Such a part of the website can quickly be put together using rapid development languages, and removed once the event is over. We've seen similar approaches at a financial institution where new services are added for a market opportunity and discarded after a few months or even weeks.
This emphasis on replaceability is a special case of a more general principle of modular design, which is to drive modularity through the pattern of change . You want to keep things that change at the same time in the same module. Parts of a system that change rarely should be in different services to those that are currently undergoing lots of churn.
If you find yourself repeatedly changing two services together, that's a sign that they should be merged. Putting components into services adds an opportunity for more granular release planning.
With a monolith any changes require a full build and deployment of the entire application. With microservices, however, you only need to redeploy the service s you modified. This can simplify and speed up the release process.
The downside is that you have to worry about changes to one service breaking its consumers. The traditional integration approach is to try to deal with this problem using versioning, but the preference in the microservice world is to only use versioning as a last resort. We can avoid a lot of versioning by designing services to be as tolerant as possible to changes in their suppliers.
Our main aim in writing this article is to explain the major ideas and principles of microservices. By taking the time to do this we clearly think that the microservices architectural style is an important idea - one worth serious consideration for enterprise applications. We have recently built several systems using the style and know of others who have used and favor this approach.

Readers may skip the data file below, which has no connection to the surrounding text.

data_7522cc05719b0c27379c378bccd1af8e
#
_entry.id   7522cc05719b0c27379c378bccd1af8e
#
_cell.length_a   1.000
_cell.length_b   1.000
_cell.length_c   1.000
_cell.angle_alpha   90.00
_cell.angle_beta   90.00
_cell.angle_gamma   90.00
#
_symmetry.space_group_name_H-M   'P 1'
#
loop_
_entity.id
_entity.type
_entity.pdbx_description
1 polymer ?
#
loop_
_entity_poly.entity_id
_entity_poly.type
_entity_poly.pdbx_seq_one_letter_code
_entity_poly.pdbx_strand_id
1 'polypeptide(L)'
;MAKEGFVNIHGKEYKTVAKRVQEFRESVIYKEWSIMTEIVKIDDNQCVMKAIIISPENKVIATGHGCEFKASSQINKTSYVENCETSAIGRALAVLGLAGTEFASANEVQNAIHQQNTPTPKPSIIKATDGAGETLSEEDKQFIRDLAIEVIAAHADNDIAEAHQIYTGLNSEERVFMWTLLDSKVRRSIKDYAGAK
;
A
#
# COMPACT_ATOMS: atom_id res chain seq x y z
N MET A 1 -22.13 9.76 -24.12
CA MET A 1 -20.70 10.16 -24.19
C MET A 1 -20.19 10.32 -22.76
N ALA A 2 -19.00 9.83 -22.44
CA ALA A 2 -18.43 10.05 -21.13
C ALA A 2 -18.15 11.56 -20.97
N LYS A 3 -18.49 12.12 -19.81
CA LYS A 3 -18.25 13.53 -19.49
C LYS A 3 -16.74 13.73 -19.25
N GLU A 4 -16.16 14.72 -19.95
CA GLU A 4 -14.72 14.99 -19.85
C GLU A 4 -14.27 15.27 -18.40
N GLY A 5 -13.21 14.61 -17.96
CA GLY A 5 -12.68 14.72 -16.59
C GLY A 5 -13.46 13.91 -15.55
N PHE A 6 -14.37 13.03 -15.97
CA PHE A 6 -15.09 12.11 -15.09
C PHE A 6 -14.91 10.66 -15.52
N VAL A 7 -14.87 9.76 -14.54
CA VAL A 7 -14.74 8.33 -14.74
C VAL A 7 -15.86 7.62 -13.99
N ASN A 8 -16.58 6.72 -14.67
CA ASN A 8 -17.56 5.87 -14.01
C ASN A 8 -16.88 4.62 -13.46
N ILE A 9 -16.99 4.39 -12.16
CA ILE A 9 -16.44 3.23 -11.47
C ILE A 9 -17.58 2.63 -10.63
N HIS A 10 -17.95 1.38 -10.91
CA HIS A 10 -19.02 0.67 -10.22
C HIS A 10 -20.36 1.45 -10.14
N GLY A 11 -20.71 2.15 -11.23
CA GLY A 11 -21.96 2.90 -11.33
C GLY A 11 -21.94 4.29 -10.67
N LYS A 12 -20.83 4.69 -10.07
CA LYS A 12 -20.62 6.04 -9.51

The conference circuit in was full of examples of companies that are moving to something that would class as microservices - including Travis CI.
In addition there are plenty of organizations that have long been doing what we would class as microservices, but without ever using the name. Despite these positive experiences, however, we aren't arguing that we are certain that microservices are the future direction for software architectures.
While our experiences so far are positive compared to monolithic applications, we're conscious of the fact that not enough time has passed for us to make a full judgement. Our colleague Sam Newman spent most of working on a book that captures our experiences with building microservices.
This should be your next step if you want a deeper dive into the topic. Often the true consequences of your architectural decisions are only evident several years after you made them.
We have seen projects where a good team, with a strong desire for modularity, has built a monolithic architecture that has decayed over the years. Many people believe that such decay is less likely with microservices, since the service boundaries are explicit and hard to patch around. Yet until we see enough systems with enough age, we can't truly assess how microservice architectures mature. There are certainly reasons why one might expect microservices to mature poorly.
In any effort at componentization, success depends on how well the software fits into components. It's hard to figure out exactly where the component boundaries should lie. Evolutionary design recognizes the difficulties of getting boundaries right and thus the importance of it being easy to refactor them.
But when your components are services with remote communications, then refactoring is much harder than with in-process libraries. Moving code is difficult across service boundaries, any interface changes need to be coordinated between participants, layers of backwards compatibility need to be added, and testing is made more complicated. Another issue is If the components do not compose cleanly, then all you are doing is shifting complexity from inside a component to the connections between components.
Not just does this just move complexity around, it moves it to a place that's less explicit and harder to control. It's easy to think things are better when you are looking at the inside of a small, simple component, while missing messy connections between services.